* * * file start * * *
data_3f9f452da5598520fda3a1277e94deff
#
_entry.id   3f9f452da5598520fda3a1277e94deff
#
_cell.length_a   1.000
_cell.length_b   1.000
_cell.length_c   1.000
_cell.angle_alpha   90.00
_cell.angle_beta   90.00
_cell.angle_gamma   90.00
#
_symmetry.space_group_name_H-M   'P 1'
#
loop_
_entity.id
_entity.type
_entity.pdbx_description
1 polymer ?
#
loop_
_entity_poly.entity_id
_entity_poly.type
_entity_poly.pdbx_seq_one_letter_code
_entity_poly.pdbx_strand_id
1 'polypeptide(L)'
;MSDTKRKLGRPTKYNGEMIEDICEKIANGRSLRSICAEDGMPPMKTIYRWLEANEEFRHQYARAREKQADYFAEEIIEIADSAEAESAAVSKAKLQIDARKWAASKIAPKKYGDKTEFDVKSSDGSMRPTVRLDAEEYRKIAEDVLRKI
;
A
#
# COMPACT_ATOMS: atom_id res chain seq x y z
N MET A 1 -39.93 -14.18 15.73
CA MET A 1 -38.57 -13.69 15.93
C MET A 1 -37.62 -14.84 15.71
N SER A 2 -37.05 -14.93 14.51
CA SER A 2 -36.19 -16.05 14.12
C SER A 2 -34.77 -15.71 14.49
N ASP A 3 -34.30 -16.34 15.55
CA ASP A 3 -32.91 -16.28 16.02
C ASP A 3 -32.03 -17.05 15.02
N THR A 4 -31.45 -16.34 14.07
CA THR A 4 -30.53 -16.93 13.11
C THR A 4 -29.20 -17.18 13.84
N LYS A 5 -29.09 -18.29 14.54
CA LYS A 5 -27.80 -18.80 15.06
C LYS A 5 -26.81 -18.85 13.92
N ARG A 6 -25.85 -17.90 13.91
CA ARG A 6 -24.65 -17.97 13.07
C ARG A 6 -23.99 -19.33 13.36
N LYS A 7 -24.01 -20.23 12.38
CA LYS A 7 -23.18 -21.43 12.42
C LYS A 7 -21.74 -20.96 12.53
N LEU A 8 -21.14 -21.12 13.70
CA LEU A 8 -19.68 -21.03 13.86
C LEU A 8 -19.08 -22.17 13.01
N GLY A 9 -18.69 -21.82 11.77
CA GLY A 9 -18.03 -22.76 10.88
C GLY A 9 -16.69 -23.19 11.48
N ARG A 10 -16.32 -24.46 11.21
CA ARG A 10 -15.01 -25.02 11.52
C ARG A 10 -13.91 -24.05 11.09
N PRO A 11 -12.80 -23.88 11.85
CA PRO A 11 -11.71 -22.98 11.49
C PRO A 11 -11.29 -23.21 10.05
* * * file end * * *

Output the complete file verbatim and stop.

data_3f9f452da5598520fda3a1277e94deff
#
_entry.id   3f9f452da5598520fda3a1277e94deff
#
_cell.length_a   1.000
_cell.length_b   1.000
_cell.length_c   1.000
_cell.angle_alpha   90.00
_cell.angle_beta   90.00
_cell.angle_gamma   90.00
#
_symmetry.space_group_name_H-M   'P 1'
#
loop_
_entity.id
_entity.type
_entity.pdbx_description
1 polymer ?
#
loop_
_entity_poly.entity_id
_entity_poly.type
_entity_poly.pdbx_seq_one_letter_code
_entity_poly.pdbx_strand_id
1 'polypeptide(L)'
;MSDTKRKLGRPTKYNGEMIEDICEKIANGRSLRSICAEDGMPPMKTIYRWLEANEEFRHQYARAREKQADYFAEEIIEIADSAEAESAAVSKAKLQIDARKWAASKIAPKKYGDKTEFDVKSSDGSMRPTVRLDAEEYRKIAEDVLRKI
;
A
#
# COMPACT_ATOMS: atom_id res chain seq x y z
N MET A 1 -39.93 -14.18 15.73
CA MET A 1 -38.57 -13.69 15.93
C MET A 1 -37.62 -14.84 15.71
N SER A 2 -37.05 -14.93 14.51
CA SER A 2 -36.19 -16.05 14.12
C SER A 2 -34.77 -15.71 14.49
N ASP A 3 -34.30 -16.34 15.55
CA ASP A 3 -32.91 -16.28 16.02
C ASP A 3 -32.03 -17.05 15.02
N THR A 4 -31.45 -16.34 14.07
CA THR A 4 -30.53 -16.93 13.11
C THR A 4 -29.20 -17.18 13.84
N LYS A 5 -29.09 -18.29 14.54
CA LYS A 5 -27.80 -18.80 15.06
C LYS A 5 -26.81 -18.85 13.92
N ARG A 6 -25.85 -17.90 13.91
CA ARG A 6 -24.65 -17.97 13.07
C ARG A 6 -23.99 -19.33 13.36
N LYS A 7 -24.01 -20.23 12.38
CA LYS A 7 -23.18 -21.43 12.42
C LYS A 7 -21.74 -20.96 12.53
N LEU A 8 -21.14 -21.12 13.70
CA LEU A 8 -19.68 -21.03 13.86
C LEU A 8 -19.08 -22.17 13.01
N GLY A 9 -18.69 -21.82 11.77
CA GLY A 9 -18.03 -22.76 10.88
C GLY A 9 -16.69 -23.19 11.48
N ARG A 10 -16.32 -24.46 11.21
CA ARG A 10 -15.01 -25.02 11.52
C ARG A 10 -13.91 -24.05 11.09
N PRO A 11 -12.80 -23.88 11.85
CA PRO A 11 -11.71 -22.98 11.49
C PRO A 11 -11.29 -23.21 10.05